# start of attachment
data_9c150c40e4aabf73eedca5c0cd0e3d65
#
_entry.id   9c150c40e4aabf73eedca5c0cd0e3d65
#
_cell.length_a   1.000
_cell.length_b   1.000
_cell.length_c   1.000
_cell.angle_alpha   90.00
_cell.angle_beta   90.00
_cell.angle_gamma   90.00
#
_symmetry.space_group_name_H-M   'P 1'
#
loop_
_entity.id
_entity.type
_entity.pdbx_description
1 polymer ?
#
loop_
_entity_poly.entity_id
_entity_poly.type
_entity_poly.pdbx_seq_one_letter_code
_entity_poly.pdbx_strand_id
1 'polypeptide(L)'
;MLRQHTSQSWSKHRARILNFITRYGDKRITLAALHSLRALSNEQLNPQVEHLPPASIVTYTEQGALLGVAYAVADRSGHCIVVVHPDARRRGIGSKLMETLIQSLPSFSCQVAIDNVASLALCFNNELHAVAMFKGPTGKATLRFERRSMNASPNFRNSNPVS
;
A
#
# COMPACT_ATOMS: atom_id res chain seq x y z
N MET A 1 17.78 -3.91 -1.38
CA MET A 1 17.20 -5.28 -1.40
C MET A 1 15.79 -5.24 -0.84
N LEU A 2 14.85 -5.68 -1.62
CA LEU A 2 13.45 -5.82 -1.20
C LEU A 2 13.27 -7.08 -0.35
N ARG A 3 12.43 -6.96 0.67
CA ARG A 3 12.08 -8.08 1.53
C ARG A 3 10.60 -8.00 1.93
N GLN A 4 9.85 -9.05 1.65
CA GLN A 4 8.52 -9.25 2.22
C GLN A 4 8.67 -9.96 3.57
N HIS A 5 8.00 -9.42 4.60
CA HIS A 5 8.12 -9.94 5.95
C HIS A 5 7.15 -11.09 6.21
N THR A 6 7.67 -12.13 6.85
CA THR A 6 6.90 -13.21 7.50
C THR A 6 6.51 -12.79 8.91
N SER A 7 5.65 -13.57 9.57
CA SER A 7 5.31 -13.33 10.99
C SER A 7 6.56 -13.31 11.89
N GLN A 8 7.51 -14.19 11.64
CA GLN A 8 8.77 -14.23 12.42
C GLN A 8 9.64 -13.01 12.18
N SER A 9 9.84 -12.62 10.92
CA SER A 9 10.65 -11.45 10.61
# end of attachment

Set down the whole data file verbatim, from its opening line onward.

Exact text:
data_9c150c40e4aabf73eedca5c0cd0e3d65
#
_entry.id   9c150c40e4aabf73eedca5c0cd0e3d65
#
_cell.length_a   1.000
_cell.length_b   1.000
_cell.length_c   1.000
_cell.angle_alpha   90.00
_cell.angle_beta   90.00
_cell.angle_gamma   90.00
#
_symmetry.space_group_name_H-M   'P 1'
#
loop_
_entity.id
_entity.type
_entity.pdbx_description
1 polymer ?
#
loop_
_entity_poly.entity_id
_entity_poly.type
_entity_poly.pdbx_seq_one_letter_code
_entity_poly.pdbx_strand_id
1 'polypeptide(L)'
;MLRQHTSQSWSKHRARILNFITRYGDKRITLAALHSLRALSNEQLNPQVEHLPPASIVTYTEQGALLGVAYAVADRSGHCIVVVHPDARRRGIGSKLMETLIQSLPSFSCQVAIDNVASLALCFNNELHAVAMFKGPTGKATLRFERRSMNASPNFRNSNPVS
;
A
#
# COMPACT_ATOMS: atom_id res chain seq x y z
N MET A 1 17.78 -3.91 -1.38
CA MET A 1 17.20 -5.28 -1.40
C MET A 1 15.79 -5.24 -0.84
N LEU A 2 14.85 -5.68 -1.62
CA LEU A 2 13.45 -5.82 -1.20
C LEU A 2 13.27 -7.08 -0.35
N ARG A 3 12.43 -6.96 0.67
CA ARG A 3 12.08 -8.08 1.53
C ARG A 3 10.60 -8.00 1.93
N GLN A 4 9.85 -9.05 1.65
CA GLN A 4 8.52 -9.25 2.22
C GLN A 4 8.67 -9.96 3.57
N HIS A 5 8.00 -9.42 4.60
CA HIS A 5 8.12 -9.94 5.95
C HIS A 5 7.15 -11.09 6.21
N THR A 6 7.67 -12.13 6.85
CA THR A 6 6.90 -13.21 7.50
C THR A 6 6.51 -12.79 8.91
N SER A 7 5.65 -13.57 9.57
CA SER A 7 5.31 -13.33 10.99
C SER A 7 6.56 -13.31 11.89
N GLN A 8 7.51 -14.19 11.64
CA GLN A 8 8.77 -14.23 12.42
C GLN A 8 9.64 -13.01 12.18
N SER A 9 9.84 -12.62 10.92
CA SER A 9 10.65 -11.45 10.61